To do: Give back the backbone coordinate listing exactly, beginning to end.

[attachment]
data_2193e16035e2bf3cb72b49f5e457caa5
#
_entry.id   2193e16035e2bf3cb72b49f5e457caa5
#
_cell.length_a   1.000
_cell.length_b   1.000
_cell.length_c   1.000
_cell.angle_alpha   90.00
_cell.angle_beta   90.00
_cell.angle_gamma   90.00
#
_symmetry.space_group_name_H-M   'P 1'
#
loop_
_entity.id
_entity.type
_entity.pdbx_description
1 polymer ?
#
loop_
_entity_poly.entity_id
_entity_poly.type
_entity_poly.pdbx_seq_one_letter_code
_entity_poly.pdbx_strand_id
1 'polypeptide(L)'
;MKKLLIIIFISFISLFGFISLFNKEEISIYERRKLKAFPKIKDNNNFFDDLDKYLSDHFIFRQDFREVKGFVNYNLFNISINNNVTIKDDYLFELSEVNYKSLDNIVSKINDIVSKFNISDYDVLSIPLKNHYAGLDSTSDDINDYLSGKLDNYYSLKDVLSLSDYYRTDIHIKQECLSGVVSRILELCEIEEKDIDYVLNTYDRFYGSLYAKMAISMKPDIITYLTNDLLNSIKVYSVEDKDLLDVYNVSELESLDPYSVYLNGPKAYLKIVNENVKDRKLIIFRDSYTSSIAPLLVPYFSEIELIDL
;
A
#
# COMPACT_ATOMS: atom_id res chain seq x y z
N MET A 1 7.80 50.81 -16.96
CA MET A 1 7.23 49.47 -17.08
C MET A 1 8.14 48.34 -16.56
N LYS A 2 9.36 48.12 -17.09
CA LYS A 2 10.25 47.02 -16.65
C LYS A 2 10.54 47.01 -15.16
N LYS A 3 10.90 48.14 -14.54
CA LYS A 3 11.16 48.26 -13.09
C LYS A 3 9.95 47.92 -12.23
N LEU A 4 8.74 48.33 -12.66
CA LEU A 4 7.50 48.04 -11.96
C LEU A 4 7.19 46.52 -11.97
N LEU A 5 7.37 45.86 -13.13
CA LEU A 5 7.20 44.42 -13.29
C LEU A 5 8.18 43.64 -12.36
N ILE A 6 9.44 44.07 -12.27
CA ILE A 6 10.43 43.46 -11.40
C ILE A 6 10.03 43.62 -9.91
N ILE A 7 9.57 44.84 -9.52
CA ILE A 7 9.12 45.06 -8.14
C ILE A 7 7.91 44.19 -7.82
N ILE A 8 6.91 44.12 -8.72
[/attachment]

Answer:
data_2193e16035e2bf3cb72b49f5e457caa5
#
_entry.id   2193e16035e2bf3cb72b49f5e457caa5
#
_cell.length_a   1.000
_cell.length_b   1.000
_cell.length_c   1.000
_cell.angle_alpha   90.00
_cell.angle_beta   90.00
_cell.angle_gamma   90.00
#
_symmetry.space_group_name_H-M   'P 1'
#
loop_
_entity.id
_entity.type
_entity.pdbx_description
1 polymer ?
#
loop_
_entity_poly.entity_id
_entity_poly.type
_entity_poly.pdbx_seq_one_letter_code
_entity_poly.pdbx_strand_id
1 'polypeptide(L)'
;MKKLLIIIFISFISLFGFISLFNKEEISIYERRKLKAFPKIKDNNNFFDDLDKYLSDHFIFRQDFREVKGFVNYNLFNISINNNVTIKDDYLFELSEVNYKSLDNIVSKINDIVSKFNISDYDVLSIPLKNHYAGLDSTSDDINDYLSGKLDNYYSLKDVLSLSDYYRTDIHIKQECLSGVVSRILELCEIEEKDIDYVLNTYDRFYGSLYAKMAISMKPDIITYLTNDLLNSIKVYSVEDKDLLDVYNVSELESLDPYSVYLNGPKAYLKIVNENVKDRKLIIFRDSYTSSIAPLLVPYFSEIELIDL
;
A
#
# COMPACT_ATOMS: atom_id res chain seq x y z
N MET A 1 7.80 50.81 -16.96
CA MET A 1 7.23 49.47 -17.08
C MET A 1 8.14 48.34 -16.56
N LYS A 2 9.36 48.12 -17.09
CA LYS A 2 10.25 47.02 -16.65
C LYS A 2 10.54 47.01 -15.16
N LYS A 3 10.90 48.14 -14.54
CA LYS A 3 11.16 48.26 -13.09
C LYS A 3 9.95 47.92 -12.23
N LEU A 4 8.74 48.33 -12.66
CA LEU A 4 7.50 48.04 -11.96
C LEU A 4 7.19 46.52 -11.97
N LEU A 5 7.37 45.86 -13.13
CA LEU A 5 7.20 44.42 -13.29
C LEU A 5 8.18 43.64 -12.36
N ILE A 6 9.44 44.07 -12.27
CA ILE A 6 10.43 43.46 -11.40
C ILE A 6 10.03 43.62 -9.91
N ILE A 7 9.57 44.84 -9.52
CA ILE A 7 9.12 45.06 -8.14
C ILE A 7 7.91 44.19 -7.82
N ILE A 8 6.91 44.12 -8.72